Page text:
THE SIX local authority areas that face reviews of their planning systems have been the subject of “substantial complaints”, according to Minister for the Environment John Gormley.
Mr Gormley yesterday announced a two-phase review of how four named county councils – Galway, Cork, Meath and Carlow – and two named city councils – Dublin and Cork – have implemented planning laws and policies. One other local authority, Donegal County Council, is already the subject of a similar process.
The first phase of the review will require each council to provide information about its planning system within four weeks, and to answer specific questions about complaints and allegations that have been made.
These will cover areas like zoning, the scale and height of certain structures and concerns raised in local government audit reports. The review will call on Dublin City Council to address concerns that decisions on high-rise buildings in its area did not adhere to the development plan.
Galway County Council faces questions on the percentage of permissions that have been overturned on appeal to An Bord Pleanála. Meath has been asked to confirm it followed its own development plan. The issues for the two councils in Cork relate to processes and transparency, while Carlow has been asked to address concerns about governance.
The review is being carried out in the context of the new Planning Bill, which is expected to become law by the summer and concerns expressed by Mr Gormley that the legislation will be ineffective unless all 34 local authorities can fully implement its measures.
Mr Gormley said some 8,000 complaints, representations and submissions on various planning issues had been received by his department from An Taisce, NGOs and the public last year. He said this correspondence would be used to shape the work of the review group and to help prepare future development plans.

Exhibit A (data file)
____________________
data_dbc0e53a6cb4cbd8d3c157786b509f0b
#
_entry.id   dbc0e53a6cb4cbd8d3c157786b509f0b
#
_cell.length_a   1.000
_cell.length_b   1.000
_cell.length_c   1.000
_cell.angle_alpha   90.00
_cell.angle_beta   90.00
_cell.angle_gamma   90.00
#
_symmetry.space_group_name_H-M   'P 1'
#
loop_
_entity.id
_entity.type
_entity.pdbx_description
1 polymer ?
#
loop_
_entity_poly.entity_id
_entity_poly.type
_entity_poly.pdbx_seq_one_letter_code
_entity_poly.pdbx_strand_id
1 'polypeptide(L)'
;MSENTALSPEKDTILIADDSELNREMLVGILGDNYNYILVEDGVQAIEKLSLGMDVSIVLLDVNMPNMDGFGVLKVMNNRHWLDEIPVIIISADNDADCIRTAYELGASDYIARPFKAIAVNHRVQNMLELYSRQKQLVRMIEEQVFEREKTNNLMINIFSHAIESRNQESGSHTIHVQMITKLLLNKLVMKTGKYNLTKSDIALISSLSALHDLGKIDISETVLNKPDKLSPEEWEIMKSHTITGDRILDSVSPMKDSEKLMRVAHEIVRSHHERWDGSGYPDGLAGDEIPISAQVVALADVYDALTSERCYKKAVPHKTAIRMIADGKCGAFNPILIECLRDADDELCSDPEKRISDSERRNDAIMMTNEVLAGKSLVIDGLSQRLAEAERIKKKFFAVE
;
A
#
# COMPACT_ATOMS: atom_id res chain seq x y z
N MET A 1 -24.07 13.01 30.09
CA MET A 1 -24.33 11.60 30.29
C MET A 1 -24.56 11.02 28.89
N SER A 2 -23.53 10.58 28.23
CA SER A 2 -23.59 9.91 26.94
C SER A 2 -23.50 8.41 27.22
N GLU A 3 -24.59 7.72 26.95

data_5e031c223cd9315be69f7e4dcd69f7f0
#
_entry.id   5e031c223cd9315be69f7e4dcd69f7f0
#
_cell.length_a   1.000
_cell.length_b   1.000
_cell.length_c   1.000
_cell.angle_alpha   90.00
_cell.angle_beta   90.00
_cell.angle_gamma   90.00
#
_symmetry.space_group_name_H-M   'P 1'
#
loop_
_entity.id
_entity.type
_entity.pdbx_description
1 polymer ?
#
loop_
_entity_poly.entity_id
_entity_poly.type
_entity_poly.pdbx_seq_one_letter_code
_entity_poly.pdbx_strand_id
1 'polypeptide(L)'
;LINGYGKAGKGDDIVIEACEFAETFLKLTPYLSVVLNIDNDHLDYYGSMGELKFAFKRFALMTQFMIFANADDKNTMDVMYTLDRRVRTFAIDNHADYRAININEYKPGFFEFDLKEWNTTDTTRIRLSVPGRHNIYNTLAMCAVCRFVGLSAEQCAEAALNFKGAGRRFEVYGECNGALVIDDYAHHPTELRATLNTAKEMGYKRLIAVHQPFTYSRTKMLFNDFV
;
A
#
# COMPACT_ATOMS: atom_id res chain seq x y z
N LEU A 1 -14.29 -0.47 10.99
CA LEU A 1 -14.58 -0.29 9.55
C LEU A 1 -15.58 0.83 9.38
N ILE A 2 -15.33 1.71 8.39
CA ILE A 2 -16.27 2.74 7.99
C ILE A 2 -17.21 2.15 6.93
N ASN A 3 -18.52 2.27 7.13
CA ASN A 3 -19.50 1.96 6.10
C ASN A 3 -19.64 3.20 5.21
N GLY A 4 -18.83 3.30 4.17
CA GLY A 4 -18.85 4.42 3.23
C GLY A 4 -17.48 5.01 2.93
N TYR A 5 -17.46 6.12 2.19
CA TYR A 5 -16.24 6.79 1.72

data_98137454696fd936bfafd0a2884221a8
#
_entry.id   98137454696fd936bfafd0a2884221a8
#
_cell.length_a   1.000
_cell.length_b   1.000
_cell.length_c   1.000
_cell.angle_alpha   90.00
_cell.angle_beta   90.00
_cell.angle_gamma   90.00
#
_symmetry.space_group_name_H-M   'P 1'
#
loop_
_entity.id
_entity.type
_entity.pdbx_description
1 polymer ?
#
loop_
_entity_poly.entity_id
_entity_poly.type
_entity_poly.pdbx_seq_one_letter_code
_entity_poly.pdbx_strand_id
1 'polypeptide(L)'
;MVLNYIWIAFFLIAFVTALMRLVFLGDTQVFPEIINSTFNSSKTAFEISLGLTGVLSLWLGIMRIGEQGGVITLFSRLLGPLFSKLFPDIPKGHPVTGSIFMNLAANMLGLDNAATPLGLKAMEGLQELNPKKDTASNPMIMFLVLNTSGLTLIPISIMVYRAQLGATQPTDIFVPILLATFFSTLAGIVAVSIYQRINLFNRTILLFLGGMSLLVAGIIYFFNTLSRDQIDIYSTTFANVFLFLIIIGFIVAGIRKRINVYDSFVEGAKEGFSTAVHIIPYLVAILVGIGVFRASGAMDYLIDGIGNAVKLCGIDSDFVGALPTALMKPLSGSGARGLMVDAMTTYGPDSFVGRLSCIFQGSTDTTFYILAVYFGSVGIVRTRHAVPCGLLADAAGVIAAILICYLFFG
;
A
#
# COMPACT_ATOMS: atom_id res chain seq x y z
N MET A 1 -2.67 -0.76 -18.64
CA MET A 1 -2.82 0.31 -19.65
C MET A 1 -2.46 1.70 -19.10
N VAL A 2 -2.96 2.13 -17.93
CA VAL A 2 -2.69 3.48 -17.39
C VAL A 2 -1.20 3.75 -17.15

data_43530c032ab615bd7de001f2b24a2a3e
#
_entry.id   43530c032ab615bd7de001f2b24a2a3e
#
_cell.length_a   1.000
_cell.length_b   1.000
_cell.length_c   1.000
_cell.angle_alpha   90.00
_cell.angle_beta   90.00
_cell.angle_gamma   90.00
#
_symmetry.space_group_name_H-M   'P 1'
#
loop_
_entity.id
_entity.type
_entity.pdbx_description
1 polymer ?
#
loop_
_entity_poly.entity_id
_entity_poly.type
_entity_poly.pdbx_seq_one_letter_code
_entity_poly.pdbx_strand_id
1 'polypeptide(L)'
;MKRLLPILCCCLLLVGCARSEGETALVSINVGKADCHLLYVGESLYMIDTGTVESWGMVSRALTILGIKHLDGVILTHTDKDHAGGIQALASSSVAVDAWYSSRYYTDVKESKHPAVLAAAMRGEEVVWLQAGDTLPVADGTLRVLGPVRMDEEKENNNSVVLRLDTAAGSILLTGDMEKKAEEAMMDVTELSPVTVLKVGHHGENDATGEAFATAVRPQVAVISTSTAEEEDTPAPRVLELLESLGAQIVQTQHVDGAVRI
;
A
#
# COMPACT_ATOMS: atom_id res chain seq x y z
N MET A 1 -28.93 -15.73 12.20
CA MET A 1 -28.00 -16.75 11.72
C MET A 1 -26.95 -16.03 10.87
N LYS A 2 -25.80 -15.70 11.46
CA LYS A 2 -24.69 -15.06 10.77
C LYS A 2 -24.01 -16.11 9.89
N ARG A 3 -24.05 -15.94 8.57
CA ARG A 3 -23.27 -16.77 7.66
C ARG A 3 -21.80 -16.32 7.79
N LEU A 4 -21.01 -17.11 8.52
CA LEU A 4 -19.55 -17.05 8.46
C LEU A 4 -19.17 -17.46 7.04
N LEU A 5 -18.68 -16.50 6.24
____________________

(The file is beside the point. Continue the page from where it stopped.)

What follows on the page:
He said there were specific and major complaints about decisions made by the authorities that were to be examined but that they also offered a good geographic spread.
Mr Gormley said the purpose of the review was not to examine particular planning decisions but to assess the processes that allow for such decisions. He said he was precluded from getting involved in individual planning cases.
Mr Gormley said if impropriety was uncovered in the course of the investigation it would be treated very seriously. However, he said “corruption” and “breaches of the law” were loaded terms and should be used carefully in the context of the review.
“We have to be very careful not to in any way prejudice the outcome of these inquiries. We have to look at why exactly they made these decisions and there could be legitimate reasons for that.”
Planning experts from here and abroad are to examine the decisions made by the local authorities in question and look at processes in detail. They will also assess if the local authorities have the correct powers and tools in place to deliver on their responsibilities.
The format of the review has not been decided, nor has the identity of those on the panel, a department spokesman said.
Labour’s environment spokeswoman Joanna Tuffy said yesterday that the purpose of the review was not apparent.
“There is no clear notion as to what he hopes to achieve out of this exercise . . . the whole process lacks transparency.” She said she had serious doubts as to whether the councils would be in a position to provide insight or analysis, to the level of detail that the Minister appears to expect, in four weeks.